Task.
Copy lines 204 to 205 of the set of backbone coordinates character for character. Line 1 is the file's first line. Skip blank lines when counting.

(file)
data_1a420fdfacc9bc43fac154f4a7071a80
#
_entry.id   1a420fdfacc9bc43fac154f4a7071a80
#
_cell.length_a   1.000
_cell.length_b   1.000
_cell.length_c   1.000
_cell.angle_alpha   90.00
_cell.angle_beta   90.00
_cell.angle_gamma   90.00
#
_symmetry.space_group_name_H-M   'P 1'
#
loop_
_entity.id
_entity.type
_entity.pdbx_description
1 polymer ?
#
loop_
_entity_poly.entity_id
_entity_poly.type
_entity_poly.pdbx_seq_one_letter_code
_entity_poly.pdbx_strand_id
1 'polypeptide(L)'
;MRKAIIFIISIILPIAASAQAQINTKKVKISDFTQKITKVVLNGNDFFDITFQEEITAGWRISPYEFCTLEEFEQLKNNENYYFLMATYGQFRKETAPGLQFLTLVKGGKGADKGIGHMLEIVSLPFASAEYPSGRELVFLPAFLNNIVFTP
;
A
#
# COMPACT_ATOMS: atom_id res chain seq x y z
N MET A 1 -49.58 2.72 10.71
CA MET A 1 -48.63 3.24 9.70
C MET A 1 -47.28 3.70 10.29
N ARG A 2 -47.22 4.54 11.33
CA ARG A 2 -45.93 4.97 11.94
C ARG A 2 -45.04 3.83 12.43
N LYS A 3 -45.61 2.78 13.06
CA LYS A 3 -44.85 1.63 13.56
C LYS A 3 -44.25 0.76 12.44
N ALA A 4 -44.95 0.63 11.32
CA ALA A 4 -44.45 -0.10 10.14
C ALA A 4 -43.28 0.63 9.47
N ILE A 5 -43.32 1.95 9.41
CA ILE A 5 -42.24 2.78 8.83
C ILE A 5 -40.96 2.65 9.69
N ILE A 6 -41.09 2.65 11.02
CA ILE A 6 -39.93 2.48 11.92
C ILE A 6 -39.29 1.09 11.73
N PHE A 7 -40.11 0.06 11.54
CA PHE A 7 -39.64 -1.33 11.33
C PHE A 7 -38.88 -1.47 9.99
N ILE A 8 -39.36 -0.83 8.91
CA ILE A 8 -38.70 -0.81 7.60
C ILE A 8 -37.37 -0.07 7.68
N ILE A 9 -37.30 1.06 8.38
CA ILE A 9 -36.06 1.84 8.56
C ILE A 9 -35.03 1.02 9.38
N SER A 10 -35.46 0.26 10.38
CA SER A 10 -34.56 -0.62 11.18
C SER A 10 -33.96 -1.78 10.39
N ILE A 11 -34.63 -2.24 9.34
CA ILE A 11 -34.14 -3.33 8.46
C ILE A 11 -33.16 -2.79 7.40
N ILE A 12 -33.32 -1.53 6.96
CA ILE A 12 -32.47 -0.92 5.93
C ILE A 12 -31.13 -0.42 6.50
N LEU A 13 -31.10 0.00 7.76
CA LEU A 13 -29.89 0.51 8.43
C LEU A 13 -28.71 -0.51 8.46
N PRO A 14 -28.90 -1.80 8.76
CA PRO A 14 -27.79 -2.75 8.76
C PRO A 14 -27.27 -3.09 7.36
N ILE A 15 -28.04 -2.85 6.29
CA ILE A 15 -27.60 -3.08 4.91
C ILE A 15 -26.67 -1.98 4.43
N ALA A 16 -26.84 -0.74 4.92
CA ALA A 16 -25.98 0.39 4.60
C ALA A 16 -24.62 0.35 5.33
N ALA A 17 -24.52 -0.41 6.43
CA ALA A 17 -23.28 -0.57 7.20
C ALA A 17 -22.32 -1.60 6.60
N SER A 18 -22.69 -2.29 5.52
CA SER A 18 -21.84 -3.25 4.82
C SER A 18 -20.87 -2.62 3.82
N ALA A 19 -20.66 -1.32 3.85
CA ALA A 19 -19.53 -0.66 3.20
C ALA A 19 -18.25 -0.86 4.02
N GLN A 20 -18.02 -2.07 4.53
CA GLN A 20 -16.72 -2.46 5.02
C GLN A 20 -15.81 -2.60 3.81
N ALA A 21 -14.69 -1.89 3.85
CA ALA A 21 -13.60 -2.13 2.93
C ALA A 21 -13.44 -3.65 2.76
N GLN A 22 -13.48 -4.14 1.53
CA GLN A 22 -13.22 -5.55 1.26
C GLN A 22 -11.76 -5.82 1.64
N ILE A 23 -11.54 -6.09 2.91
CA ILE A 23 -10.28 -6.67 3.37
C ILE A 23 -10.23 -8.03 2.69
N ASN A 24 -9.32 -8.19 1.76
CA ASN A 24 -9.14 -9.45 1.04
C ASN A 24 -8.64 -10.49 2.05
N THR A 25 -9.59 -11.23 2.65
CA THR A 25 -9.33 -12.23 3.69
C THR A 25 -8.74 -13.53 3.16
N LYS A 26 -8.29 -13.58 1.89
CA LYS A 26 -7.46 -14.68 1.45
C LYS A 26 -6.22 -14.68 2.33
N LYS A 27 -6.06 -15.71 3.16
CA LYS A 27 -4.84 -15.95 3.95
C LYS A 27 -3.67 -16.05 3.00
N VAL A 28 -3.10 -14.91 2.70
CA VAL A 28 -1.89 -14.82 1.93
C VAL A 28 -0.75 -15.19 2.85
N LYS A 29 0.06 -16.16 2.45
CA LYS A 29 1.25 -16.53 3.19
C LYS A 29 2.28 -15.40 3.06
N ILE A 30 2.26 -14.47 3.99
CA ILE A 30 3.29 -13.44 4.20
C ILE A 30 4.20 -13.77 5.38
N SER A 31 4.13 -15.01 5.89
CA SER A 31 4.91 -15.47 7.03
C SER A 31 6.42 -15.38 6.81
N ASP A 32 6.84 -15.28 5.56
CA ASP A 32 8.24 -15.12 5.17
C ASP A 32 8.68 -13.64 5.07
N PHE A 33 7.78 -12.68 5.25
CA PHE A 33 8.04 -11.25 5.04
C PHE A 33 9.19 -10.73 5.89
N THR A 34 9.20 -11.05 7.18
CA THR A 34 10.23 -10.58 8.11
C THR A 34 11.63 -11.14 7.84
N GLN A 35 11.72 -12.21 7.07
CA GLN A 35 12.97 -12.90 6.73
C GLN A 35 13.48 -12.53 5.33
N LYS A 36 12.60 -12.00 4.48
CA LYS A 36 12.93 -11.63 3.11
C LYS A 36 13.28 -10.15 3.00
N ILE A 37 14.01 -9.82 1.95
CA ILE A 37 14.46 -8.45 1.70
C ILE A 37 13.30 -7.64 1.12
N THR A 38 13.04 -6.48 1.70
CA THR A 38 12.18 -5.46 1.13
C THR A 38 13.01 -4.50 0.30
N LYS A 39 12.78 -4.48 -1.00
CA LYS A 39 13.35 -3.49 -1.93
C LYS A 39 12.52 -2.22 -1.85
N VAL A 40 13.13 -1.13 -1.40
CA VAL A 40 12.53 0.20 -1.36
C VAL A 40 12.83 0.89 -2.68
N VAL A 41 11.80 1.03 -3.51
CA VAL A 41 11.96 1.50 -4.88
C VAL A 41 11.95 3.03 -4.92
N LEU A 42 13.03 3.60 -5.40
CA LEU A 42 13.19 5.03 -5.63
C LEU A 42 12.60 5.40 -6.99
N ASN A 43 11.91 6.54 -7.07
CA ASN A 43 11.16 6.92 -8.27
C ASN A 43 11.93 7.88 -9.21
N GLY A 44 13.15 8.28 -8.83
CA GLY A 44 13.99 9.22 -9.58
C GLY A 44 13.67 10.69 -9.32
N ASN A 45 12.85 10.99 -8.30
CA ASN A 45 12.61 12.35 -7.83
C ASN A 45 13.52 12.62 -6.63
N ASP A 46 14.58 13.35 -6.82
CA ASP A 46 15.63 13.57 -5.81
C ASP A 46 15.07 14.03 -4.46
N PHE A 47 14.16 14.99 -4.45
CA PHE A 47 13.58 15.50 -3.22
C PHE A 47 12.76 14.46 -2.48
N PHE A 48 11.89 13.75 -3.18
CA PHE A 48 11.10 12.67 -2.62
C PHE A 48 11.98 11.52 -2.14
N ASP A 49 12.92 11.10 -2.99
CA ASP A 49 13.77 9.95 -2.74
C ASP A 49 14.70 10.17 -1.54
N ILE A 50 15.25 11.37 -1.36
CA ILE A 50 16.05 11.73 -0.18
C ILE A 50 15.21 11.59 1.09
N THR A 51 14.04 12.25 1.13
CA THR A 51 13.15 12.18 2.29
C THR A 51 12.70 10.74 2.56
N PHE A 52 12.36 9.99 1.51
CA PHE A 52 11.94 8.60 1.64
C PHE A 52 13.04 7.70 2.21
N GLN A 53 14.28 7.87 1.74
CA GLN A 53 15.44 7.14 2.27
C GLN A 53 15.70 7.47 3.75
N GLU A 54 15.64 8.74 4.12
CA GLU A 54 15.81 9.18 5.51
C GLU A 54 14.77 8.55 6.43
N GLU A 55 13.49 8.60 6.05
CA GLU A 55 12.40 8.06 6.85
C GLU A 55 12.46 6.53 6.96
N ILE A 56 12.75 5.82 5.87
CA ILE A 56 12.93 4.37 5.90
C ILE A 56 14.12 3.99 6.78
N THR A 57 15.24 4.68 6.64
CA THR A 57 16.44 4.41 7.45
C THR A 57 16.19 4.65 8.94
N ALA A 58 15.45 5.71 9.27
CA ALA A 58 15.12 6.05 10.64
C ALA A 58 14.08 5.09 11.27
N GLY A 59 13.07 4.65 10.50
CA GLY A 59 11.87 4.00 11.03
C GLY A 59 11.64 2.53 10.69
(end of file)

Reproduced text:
C ALA A 58 14.08 5.09 11.27
N GLY A 59 13.07 4.65 10.50